Texas Democrats lost another attempt to undermine state voting laws in the courts, failing for a second time to force universal vote-by-mail, a process more vulnerable to fraud and abuse than in-person voting.

Last week, a federal court rejected Democrats’ arguments that Texas’ limits on voting by mail unconstitutionally discriminate on the basis of age.

Under Texas law, only voters who are 65 or older, disabled, in jail, or outside their home county during an election are eligible to vote by mail.

The U.S. 5th Circuit Court of Appeals ruled Thursday that allowing older voters to cast mail-in ballots does not violate the 26th Amendment, which prohibits denying or abridging the right to vote on account of age.

The ruling reverses a liberal district judge’s May order that said any Texas voter could claim fear of the Chinese coronavirus as an excuse to cast a mail ballot.

The appellate court blocked that order in June, saying the coronavirus has not given unelected federal judges “a roving commission to rewrite state election codes.”

The ruling also sends the case back to district court to rehear the Texas Democrat Party’s other challenges to the state’s vote-by-mail law that they didn’t raise during the appeal.

“Allowing universal mail-in ballots, which are particularly vulnerable to fraud, would only lead to greater election fraud and disenfranchise lawful voters,” Texas Attorney General Ken Paxton, a Republican, said in a statement following Thursday’s ruling.

Democrats dropped a similar state-court lawsuit after the Texas Supreme Court rejected their losing argument that fear of contracting COVID-19 is a disability that makes everyone eligible to vote by mail.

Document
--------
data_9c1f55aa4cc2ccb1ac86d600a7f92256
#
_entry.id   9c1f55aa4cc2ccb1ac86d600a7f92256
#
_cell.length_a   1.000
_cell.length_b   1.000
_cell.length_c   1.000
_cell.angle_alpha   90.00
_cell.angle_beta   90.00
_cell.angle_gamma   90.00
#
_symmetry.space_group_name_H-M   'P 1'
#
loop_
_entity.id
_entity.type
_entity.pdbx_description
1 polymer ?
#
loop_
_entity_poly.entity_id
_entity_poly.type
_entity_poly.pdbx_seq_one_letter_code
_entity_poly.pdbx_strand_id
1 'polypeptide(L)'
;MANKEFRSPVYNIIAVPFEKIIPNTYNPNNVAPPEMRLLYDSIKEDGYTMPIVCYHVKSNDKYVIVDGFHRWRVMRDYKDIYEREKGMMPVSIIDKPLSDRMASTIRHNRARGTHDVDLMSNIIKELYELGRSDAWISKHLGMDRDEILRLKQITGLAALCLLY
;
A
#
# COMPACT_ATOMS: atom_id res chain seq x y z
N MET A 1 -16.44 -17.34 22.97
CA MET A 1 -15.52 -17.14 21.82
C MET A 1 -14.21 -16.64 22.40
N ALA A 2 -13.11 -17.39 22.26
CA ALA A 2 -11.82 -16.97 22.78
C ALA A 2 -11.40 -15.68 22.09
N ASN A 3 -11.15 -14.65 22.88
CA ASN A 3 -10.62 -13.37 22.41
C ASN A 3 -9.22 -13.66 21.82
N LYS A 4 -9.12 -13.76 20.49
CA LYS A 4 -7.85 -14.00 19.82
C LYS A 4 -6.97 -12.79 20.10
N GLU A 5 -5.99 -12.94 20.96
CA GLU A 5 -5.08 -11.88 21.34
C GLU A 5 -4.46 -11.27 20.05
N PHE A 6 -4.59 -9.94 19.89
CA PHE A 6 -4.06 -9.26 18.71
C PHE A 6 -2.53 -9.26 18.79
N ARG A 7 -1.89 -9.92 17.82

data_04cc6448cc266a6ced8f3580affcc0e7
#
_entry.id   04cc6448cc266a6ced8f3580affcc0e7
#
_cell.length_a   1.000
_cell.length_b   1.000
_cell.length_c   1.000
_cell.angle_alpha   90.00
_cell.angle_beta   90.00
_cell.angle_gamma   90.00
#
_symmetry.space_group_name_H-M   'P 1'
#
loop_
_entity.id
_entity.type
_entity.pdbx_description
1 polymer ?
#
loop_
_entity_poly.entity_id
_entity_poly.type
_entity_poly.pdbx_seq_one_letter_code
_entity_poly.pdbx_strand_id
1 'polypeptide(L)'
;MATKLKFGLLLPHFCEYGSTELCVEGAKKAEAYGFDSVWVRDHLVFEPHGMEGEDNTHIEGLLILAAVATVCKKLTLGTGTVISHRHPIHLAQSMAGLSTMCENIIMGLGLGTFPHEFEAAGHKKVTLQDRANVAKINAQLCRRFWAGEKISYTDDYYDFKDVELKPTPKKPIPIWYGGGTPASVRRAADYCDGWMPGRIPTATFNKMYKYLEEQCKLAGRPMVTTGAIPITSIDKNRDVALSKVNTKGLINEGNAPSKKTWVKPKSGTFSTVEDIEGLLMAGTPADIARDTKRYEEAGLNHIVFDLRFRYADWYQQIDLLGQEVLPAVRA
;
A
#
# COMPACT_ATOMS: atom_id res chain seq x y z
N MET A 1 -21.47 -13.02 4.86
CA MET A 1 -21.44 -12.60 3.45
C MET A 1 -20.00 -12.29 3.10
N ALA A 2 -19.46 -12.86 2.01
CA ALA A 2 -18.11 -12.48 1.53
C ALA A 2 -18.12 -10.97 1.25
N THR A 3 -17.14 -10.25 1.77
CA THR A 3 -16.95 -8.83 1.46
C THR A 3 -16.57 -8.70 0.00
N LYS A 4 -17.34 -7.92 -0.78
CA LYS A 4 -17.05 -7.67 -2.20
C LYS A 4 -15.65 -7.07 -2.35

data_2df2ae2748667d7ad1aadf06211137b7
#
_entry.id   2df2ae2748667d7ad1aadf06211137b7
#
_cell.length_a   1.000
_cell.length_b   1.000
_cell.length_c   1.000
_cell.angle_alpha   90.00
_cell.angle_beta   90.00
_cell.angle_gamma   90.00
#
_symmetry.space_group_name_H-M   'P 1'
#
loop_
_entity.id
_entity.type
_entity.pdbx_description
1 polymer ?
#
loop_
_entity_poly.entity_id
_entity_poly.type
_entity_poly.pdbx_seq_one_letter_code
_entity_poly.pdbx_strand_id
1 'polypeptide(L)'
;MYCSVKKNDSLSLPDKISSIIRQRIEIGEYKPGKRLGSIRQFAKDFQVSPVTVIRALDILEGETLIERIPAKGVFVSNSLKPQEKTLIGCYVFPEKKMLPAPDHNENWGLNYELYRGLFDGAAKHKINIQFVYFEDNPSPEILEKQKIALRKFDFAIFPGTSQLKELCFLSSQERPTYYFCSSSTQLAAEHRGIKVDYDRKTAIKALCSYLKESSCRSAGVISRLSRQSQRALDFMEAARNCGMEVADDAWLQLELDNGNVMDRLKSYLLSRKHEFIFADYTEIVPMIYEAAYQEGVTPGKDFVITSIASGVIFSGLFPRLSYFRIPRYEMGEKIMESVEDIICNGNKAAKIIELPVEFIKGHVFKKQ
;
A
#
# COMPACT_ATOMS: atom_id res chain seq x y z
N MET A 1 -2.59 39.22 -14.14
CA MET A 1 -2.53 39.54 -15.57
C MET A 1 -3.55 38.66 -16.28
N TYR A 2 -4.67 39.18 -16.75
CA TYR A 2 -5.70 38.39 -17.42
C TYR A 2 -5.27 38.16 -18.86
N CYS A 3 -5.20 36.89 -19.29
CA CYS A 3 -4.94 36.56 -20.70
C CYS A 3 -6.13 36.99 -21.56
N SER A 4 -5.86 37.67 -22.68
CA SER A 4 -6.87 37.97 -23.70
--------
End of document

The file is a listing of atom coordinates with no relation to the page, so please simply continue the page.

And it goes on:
In addition to their failed efforts to expand vote-by-mail, Texas Democrats have filed a series of unsuccessful lawsuits to bypass the legislature and change state election laws via the courts, including to salvage straight-party votingoverturn a Democrat-passed ballot-order law, and revive rolling polling.

Last week, a federal judge dismissed a left-wing challenge to a long list of Texas’ in-person voting laws, while the 5th Circuit blocked a federal judge’s order to change or eliminate the state’s mail-ballot signature verification process.

The Texas lawsuits are part of a nationwide litigation strategy by Democrats and their allies on the left to use courts and fear of the coronavirus to undermine state voting laws, in hopes of gaining an edge in the 2020 presidential election. With mail ballots set to start going out to voters on September 19, Democrats’ hopes for more court-ordered election process changes taking effect this year are fading.

Erin Anderson

Erin Anderson is a Senior Journalist for Texas Scorecard, reporting on state and local issues, events, and government actions that impact people in communities throughout Texas and the DFW Metroplex. A native Texan, Erin grew up in the Houston area and now lives in Collin County.